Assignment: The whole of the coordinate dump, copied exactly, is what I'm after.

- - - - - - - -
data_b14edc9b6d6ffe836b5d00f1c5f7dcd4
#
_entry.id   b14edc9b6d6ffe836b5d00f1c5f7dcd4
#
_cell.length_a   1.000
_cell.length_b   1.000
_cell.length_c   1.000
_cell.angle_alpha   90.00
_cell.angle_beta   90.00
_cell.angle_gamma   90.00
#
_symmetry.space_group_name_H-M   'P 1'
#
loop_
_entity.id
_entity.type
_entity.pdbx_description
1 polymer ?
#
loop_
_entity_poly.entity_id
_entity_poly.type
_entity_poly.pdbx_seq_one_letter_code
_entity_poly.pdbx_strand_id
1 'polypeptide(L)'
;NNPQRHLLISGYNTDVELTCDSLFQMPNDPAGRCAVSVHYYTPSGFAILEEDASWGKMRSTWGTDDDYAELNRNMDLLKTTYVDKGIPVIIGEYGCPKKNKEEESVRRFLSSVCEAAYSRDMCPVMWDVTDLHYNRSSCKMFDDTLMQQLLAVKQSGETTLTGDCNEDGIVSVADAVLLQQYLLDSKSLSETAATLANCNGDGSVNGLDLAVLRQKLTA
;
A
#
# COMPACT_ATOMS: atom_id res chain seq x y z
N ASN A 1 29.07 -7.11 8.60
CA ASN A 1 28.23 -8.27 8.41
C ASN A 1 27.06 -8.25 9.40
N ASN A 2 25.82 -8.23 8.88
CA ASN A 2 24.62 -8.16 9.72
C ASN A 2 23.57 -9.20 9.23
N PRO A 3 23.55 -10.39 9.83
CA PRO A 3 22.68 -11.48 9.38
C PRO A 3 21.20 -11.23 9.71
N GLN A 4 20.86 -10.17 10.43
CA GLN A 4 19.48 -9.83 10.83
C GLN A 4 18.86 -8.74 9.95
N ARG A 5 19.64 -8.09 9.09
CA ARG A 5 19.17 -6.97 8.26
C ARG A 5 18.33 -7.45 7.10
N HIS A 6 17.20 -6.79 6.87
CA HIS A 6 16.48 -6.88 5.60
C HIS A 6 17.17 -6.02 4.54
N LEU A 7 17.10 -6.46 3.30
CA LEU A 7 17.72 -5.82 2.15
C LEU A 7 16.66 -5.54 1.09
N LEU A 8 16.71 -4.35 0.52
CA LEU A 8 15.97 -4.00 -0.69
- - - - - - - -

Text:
data_b14edc9b6d6ffe836b5d00f1c5f7dcd4
#
_entry.id   b14edc9b6d6ffe836b5d00f1c5f7dcd4
#
_cell.length_a   1.000
_cell.length_b   1.000
_cell.length_c   1.000
_cell.angle_alpha   90.00
_cell.angle_beta   90.00
_cell.angle_gamma   90.00
#
_symmetry.space_group_name_H-M   'P 1'
#
loop_
_entity.id
_entity.type
_entity.pdbx_description
1 polymer ?
#
loop_
_entity_poly.entity_id
_entity_poly.type
_entity_poly.pdbx_seq_one_letter_code
_entity_poly.pdbx_strand_id
1 'polypeptide(L)'
;NNPQRHLLISGYNTDVELTCDSLFQMPNDPAGRCAVSVHYYTPSGFAILEEDASWGKMRSTWGTDDDYAELNRNMDLLKTTYVDKGIPVIIGEYGCPKKNKEEESVRRFLSSVCEAAYSRDMCPVMWDVTDLHYNRSSCKMFDDTLMQQLLAVKQSGETTLTGDCNEDGIVSVADAVLLQQYLLDSKSLSETAATLANCNGDGSVNGLDLAVLRQKLTA
;
A
#
# COMPACT_ATOMS: atom_id res chain seq x y z
N ASN A 1 29.07 -7.11 8.60
CA ASN A 1 28.23 -8.27 8.41
C ASN A 1 27.06 -8.25 9.40
N ASN A 2 25.82 -8.23 8.88
CA ASN A 2 24.62 -8.16 9.72
C ASN A 2 23.57 -9.20 9.23
N PRO A 3 23.55 -10.39 9.83
CA PRO A 3 22.68 -11.48 9.38
C PRO A 3 21.20 -11.23 9.71
N GLN A 4 20.86 -10.17 10.43
CA GLN A 4 19.48 -9.83 10.83
C GLN A 4 18.86 -8.74 9.95
N ARG A 5 19.64 -8.09 9.09
CA ARG A 5 19.17 -6.97 8.26
C ARG A 5 18.33 -7.45 7.10
N HIS A 6 17.20 -6.79 6.87
CA HIS A 6 16.48 -6.88 5.60
C HIS A 6 17.17 -6.02 4.54
N LEU A 7 17.10 -6.46 3.30
CA LEU A 7 17.72 -5.82 2.15
C LEU A 7 16.66 -5.54 1.09
N LEU A 8 16.71 -4.35 0.52
CA LEU A 8 15.97 -4.00 -0.69